In this regard, we believe that the World Summit should seriously address the issue of helping these most disadvantaged and vulnerable, including landlocked developing countries, to reap the benefits of globalization and ensure sustainable development. New opportunities should be sought at the World Summit to relieve pressures on the world’s most vulnerable through assistance and cooperative efforts.
The regional Agenda 21 round tables, to be held prior to the Summit, should play an important role in this context. They need to focus on elaborating practical proposals and innovative approaches aimed at expediting progress in the implementation of the Rio commitments, drawing on the considerable experience and expertise of independent experts in the field of sustainable development.
As a country with extremely low population density, weak infrastructure and high susceptibility to natural disasters, Mongolia is faced with a host of sustainable development challenges, including drought, desertification and deforestation. While Mongolia is the 17th largest country in the world in terms of its territory, much of the land is non-arable. While over 40 percent of the country’s territory is currently covered by desert, by and large, 95 percent of the total land is considered to be highly susceptible to desertification. In addition, droughts covering as much as 25 per cent of the country’s territory occur every two to three years, entailing a costly burden to its fragile economy. Over the last 20 years the forested area has significantly shrunk mainly due to forest fires that are caused by tinder dry weather and timber production.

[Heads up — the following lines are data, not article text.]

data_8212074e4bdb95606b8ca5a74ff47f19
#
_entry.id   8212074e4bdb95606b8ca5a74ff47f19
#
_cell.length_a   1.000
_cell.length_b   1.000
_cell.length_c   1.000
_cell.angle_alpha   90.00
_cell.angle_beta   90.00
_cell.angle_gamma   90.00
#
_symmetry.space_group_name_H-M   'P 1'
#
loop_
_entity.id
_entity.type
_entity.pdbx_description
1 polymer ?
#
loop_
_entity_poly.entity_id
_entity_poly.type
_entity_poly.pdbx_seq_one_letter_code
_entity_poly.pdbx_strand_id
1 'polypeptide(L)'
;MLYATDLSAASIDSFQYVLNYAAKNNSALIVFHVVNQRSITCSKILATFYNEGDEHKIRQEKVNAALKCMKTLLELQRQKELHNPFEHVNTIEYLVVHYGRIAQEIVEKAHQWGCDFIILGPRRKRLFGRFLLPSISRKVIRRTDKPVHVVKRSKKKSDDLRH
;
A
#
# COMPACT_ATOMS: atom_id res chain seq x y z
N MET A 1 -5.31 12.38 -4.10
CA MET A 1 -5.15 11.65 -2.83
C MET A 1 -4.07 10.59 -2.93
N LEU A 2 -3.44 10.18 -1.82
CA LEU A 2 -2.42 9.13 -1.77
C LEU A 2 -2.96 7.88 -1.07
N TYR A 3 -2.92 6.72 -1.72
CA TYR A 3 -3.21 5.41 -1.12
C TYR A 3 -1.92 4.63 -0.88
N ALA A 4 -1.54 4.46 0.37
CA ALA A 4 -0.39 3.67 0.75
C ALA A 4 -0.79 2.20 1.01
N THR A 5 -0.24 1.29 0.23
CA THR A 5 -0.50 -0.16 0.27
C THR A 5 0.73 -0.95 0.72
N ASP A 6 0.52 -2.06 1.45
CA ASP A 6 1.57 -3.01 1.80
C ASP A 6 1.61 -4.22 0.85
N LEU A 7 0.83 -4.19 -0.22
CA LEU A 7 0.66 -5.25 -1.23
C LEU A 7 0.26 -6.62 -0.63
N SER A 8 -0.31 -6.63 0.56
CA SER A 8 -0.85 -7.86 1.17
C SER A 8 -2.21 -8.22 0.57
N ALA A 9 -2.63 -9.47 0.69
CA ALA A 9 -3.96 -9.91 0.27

As a country highly susceptible to natural disasters, where much of the economy is dependent on the environment, Mongolia attaches special significance to full implementation of the objectives of the Agenda 21.
Therefore, given the particular importance of United Nations Framework Convention on Climate Change (UNFCCC), my delegation welcomes the progress achieved at its resumed session in Bonn. We hope that the current Marrakesh meeting will build on the progress achieved at COP 6 in Bonn and will accelerate implementation of the Kyoto Protocol so that before the next year’s World Summit it will become “a political and institutional reality”.
My delegation also wishes to underline the necessity of continued efforts to combat desertification. In this connection my delegation fully supports the views expressed by the representative of IFAD this morning on the need to strengthen the financial support for the CCD activities and projects. Bearing in mind the overarching role played by the Global Environment Facility (GEF), governments have the responsibility to ensure the adequate replenishment of the Facility as well as to identify ways and means to improve access to its resources. Furthermore, consideration of the scope of GEF's programme activities, particularly with regard to land degradation and desertification, is to be welcomed.